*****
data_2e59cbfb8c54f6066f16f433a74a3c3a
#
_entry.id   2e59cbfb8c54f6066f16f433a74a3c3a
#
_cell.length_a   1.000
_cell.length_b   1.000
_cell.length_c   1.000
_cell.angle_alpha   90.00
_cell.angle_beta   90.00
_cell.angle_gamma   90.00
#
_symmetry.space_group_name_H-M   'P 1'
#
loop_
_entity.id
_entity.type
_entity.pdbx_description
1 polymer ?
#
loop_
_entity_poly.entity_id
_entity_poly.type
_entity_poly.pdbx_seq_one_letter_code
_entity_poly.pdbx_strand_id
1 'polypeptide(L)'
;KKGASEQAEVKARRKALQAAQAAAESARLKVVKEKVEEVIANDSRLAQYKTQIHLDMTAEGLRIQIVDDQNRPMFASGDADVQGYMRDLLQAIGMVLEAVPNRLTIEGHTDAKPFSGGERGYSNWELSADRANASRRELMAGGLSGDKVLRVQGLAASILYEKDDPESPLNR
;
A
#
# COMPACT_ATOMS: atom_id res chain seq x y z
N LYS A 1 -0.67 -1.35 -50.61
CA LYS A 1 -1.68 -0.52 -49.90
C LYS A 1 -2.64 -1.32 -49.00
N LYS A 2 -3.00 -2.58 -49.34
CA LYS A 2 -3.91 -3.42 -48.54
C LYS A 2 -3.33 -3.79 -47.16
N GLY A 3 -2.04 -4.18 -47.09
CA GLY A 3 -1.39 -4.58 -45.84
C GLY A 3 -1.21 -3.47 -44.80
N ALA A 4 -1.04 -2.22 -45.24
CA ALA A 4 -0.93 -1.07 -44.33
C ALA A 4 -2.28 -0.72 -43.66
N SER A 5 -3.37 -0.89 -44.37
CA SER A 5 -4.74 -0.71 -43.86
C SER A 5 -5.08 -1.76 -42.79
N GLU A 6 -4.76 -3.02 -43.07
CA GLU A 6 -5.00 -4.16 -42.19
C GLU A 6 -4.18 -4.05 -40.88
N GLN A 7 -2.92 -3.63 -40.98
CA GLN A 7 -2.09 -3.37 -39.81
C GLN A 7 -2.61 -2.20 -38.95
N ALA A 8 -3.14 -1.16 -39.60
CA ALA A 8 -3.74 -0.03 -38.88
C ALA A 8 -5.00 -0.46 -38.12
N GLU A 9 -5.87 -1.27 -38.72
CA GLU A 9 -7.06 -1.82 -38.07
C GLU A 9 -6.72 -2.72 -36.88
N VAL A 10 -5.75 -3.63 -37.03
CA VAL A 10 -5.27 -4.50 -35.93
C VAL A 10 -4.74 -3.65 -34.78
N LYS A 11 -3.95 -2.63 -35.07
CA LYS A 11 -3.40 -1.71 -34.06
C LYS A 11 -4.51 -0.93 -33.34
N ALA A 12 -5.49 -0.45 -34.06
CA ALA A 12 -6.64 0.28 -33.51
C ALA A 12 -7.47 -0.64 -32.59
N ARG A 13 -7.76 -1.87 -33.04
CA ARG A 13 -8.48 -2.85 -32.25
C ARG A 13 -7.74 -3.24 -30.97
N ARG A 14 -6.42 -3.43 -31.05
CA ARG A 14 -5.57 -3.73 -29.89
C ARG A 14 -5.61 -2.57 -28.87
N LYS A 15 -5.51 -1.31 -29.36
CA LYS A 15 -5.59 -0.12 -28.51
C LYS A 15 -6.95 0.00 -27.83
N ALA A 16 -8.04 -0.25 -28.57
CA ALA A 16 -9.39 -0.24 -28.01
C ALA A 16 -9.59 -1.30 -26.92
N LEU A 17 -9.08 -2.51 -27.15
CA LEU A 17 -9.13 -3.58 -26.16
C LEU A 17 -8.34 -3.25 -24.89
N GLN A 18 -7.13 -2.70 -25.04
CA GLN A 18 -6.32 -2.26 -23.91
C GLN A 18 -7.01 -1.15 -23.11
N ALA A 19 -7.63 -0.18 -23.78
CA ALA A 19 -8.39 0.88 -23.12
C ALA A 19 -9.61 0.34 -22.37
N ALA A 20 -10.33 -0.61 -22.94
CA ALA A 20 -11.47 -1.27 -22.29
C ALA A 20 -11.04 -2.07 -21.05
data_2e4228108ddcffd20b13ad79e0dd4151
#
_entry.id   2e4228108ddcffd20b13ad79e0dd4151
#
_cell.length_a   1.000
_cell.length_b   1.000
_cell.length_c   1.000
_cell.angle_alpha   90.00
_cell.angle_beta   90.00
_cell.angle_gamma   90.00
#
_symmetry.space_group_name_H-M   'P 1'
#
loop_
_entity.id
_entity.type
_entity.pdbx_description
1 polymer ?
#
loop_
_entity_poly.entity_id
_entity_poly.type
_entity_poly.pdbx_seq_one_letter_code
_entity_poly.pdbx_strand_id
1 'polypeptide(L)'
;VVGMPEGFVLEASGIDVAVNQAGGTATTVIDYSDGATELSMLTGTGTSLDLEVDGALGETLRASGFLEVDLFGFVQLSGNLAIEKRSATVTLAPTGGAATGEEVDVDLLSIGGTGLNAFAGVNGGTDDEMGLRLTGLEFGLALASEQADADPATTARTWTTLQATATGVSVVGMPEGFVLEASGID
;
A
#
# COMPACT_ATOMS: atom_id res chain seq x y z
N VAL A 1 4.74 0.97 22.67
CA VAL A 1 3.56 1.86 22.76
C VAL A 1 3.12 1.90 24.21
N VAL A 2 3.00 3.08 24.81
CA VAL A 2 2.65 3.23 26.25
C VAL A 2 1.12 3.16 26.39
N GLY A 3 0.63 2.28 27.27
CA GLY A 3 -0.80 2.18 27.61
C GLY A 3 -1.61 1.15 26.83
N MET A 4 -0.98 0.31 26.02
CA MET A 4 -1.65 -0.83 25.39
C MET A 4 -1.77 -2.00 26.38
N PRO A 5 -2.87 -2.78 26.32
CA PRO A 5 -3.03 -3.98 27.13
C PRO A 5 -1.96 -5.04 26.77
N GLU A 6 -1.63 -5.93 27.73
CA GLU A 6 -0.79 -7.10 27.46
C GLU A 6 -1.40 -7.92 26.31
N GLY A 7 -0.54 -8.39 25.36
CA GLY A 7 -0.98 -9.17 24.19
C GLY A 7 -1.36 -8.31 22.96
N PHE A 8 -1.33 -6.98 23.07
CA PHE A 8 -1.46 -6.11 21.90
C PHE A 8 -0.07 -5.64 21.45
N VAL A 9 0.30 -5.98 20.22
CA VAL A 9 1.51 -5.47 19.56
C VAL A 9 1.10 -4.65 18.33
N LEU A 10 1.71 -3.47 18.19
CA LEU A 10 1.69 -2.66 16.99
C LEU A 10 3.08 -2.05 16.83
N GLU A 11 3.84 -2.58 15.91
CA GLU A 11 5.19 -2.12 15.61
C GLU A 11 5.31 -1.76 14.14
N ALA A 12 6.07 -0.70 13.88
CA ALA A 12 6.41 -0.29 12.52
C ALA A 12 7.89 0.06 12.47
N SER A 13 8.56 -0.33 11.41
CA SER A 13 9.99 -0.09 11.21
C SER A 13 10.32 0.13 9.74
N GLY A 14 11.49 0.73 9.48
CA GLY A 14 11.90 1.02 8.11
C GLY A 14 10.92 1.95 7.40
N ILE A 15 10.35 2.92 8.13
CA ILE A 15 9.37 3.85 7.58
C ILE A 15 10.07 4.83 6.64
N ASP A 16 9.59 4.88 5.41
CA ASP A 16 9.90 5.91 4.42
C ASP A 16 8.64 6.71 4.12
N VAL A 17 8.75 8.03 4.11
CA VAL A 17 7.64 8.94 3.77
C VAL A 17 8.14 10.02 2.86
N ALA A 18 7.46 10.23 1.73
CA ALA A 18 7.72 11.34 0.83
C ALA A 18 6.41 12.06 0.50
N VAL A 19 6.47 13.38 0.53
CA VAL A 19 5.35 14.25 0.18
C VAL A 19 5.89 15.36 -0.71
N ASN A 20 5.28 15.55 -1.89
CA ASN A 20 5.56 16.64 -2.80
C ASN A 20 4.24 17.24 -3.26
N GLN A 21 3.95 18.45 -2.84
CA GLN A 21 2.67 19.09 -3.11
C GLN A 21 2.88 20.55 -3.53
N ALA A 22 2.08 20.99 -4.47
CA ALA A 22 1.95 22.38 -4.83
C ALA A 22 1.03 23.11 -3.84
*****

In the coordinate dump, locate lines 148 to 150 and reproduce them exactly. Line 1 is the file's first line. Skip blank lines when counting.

N LEU A 10 1.71 -3.47 18.19
CA LEU A 10 1.69 -2.66 16.99
C LEU A 10 3.08 -2.05 16.83